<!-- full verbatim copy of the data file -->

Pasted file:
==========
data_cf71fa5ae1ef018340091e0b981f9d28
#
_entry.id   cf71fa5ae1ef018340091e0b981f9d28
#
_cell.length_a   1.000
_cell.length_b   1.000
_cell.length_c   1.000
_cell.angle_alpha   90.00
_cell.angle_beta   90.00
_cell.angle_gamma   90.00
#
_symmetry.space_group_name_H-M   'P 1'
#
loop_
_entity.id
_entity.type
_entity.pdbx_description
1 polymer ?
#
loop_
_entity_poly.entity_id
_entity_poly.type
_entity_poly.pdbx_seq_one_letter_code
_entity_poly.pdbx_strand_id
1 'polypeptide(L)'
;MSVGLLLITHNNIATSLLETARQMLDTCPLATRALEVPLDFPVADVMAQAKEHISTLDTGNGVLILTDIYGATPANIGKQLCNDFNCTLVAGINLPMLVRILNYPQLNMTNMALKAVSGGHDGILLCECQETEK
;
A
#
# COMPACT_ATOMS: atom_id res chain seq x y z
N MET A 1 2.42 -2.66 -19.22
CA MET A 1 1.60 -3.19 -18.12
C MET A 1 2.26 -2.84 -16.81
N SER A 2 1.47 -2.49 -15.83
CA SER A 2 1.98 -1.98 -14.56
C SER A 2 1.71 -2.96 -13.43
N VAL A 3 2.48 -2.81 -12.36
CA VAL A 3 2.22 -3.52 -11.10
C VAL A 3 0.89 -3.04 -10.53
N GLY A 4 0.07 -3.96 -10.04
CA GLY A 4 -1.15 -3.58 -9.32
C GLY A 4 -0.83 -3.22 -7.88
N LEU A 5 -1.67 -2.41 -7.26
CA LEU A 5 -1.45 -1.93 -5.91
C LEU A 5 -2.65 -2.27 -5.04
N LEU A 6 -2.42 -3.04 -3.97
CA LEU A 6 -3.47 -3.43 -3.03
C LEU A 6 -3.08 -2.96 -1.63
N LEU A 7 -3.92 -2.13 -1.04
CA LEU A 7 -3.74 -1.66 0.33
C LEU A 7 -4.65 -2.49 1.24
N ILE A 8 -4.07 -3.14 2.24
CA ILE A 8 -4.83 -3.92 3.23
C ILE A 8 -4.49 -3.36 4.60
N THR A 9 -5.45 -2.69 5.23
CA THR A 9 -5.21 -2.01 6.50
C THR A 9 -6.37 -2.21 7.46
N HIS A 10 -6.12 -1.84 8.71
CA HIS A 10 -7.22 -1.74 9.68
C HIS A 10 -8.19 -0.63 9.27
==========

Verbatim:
data_cf71fa5ae1ef018340091e0b981f9d28
#
_entry.id   cf71fa5ae1ef018340091e0b981f9d28
#
_cell.length_a   1.000
_cell.length_b   1.000
_cell.length_c   1.000
_cell.angle_alpha   90.00
_cell.angle_beta   90.00
_cell.angle_gamma   90.00
#
_symmetry.space_group_name_H-M   'P 1'
#
loop_
_entity.id
_entity.type
_entity.pdbx_description
1 polymer ?
#
loop_
_entity_poly.entity_id
_entity_poly.type
_entity_poly.pdbx_seq_one_letter_code
_entity_poly.pdbx_strand_id
1 'polypeptide(L)'
;MSVGLLLITHNNIATSLLETARQMLDTCPLATRALEVPLDFPVADVMAQAKEHISTLDTGNGVLILTDIYGATPANIGKQLCNDFNCTLVAGINLPMLVRILNYPQLNMTNMALKAVSGGHDGILLCECQETEK
;
A
#
# COMPACT_ATOMS: atom_id res chain seq x y z
N MET A 1 2.42 -2.66 -19.22
CA MET A 1 1.60 -3.19 -18.12
C MET A 1 2.26 -2.84 -16.81
N SER A 2 1.47 -2.49 -15.83
CA SER A 2 1.98 -1.98 -14.56
C SER A 2 1.71 -2.96 -13.43
N VAL A 3 2.48 -2.81 -12.36
CA VAL A 3 2.22 -3.52 -11.10
C VAL A 3 0.89 -3.04 -10.53
N GLY A 4 0.07 -3.96 -10.04
CA GLY A 4 -1.15 -3.58 -9.32
C GLY A 4 -0.83 -3.22 -7.88
N LEU A 5 -1.67 -2.41 -7.26
CA LEU A 5 -1.45 -1.93 -5.91
C LEU A 5 -2.65 -2.27 -5.04
N LEU A 6 -2.42 -3.04 -3.97
CA LEU A 6 -3.47 -3.43 -3.03
C LEU A 6 -3.08 -2.96 -1.63
N LEU A 7 -3.92 -2.13 -1.04
CA LEU A 7 -3.74 -1.66 0.33
C LEU A 7 -4.65 -2.49 1.24
N ILE A 8 -4.07 -3.14 2.24
CA ILE A 8 -4.83 -3.92 3.23
C ILE A 8 -4.49 -3.36 4.60
N THR A 9 -5.45 -2.69 5.23
CA THR A 9 -5.21 -2.01 6.50
C THR A 9 -6.37 -2.21 7.46
N HIS A 10 -6.12 -1.84 8.71
CA HIS A 10 -7.22 -1.74 9.68
C HIS A 10 -8.19 -0.63 9.27